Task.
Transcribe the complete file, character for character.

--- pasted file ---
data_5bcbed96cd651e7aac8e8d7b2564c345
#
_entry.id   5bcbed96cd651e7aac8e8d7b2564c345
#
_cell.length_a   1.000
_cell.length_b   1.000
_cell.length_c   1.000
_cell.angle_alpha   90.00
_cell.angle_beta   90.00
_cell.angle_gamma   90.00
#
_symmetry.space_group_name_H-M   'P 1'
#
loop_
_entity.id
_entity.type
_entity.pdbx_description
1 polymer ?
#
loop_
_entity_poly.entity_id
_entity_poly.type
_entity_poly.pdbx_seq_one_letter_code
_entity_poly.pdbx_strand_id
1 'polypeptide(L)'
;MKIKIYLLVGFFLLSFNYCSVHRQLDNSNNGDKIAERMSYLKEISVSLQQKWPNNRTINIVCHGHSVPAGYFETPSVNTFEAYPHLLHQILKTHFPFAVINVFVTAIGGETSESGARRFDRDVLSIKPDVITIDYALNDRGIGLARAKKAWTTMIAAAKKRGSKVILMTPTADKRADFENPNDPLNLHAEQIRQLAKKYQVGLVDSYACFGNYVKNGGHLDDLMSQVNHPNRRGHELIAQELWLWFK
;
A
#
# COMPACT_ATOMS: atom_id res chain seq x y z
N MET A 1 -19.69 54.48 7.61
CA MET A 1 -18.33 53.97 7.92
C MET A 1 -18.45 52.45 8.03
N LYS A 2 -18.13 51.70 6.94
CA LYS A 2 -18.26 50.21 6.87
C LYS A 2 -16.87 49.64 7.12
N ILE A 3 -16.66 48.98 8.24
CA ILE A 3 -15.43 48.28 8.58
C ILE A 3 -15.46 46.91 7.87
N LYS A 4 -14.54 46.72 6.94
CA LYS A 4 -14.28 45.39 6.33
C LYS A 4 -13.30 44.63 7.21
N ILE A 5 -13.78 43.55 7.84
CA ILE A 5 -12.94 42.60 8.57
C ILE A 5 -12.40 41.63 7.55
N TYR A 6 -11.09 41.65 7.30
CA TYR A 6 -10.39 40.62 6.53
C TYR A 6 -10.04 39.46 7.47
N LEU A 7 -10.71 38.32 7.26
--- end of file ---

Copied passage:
data_5bcbed96cd651e7aac8e8d7b2564c345
#
_entry.id   5bcbed96cd651e7aac8e8d7b2564c345
#
_cell.length_a   1.000
_cell.length_b   1.000
_cell.length_c   1.000
_cell.angle_alpha   90.00
_cell.angle_beta   90.00
_cell.angle_gamma   90.00
#
_symmetry.space_group_name_H-M   'P 1'
#
loop_
_entity.id
_entity.type
_entity.pdbx_description
1 polymer ?
#
loop_
_entity_poly.entity_id
_entity_poly.type
_entity_poly.pdbx_seq_one_letter_code
_entity_poly.pdbx_strand_id
1 'polypeptide(L)'
;MKIKIYLLVGFFLLSFNYCSVHRQLDNSNNGDKIAERMSYLKEISVSLQQKWPNNRTINIVCHGHSVPAGYFETPSVNTFEAYPHLLHQILKTHFPFAVINVFVTAIGGETSESGARRFDRDVLSIKPDVITIDYALNDRGIGLARAKKAWTTMIAAAKKRGSKVILMTPTADKRADFENPNDPLNLHAEQIRQLAKKYQVGLVDSYACFGNYVKNGGHLDDLMSQVNHPNRRGHELIAQELWLWFK
;
A
#
# COMPACT_ATOMS: atom_id res chain seq x y z
N MET A 1 -19.69 54.48 7.61
CA MET A 1 -18.33 53.97 7.92
C MET A 1 -18.45 52.45 8.03
N LYS A 2 -18.13 51.70 6.94
CA LYS A 2 -18.26 50.21 6.87
C LYS A 2 -16.87 49.64 7.12
N ILE A 3 -16.66 48.98 8.24
CA ILE A 3 -15.43 48.28 8.58
C ILE A 3 -15.46 46.91 7.87
N LYS A 4 -14.54 46.72 6.94
CA LYS A 4 -14.28 45.39 6.33
C LYS A 4 -13.30 44.63 7.21
N ILE A 5 -13.78 43.55 7.84
CA ILE A 5 -12.94 42.60 8.57
C ILE A 5 -12.40 41.63 7.55
N TYR A 6 -11.09 41.65 7.30
CA TYR A 6 -10.39 40.62 6.53
C TYR A 6 -10.04 39.46 7.47
N LEU A 7 -10.71 38.32 7.26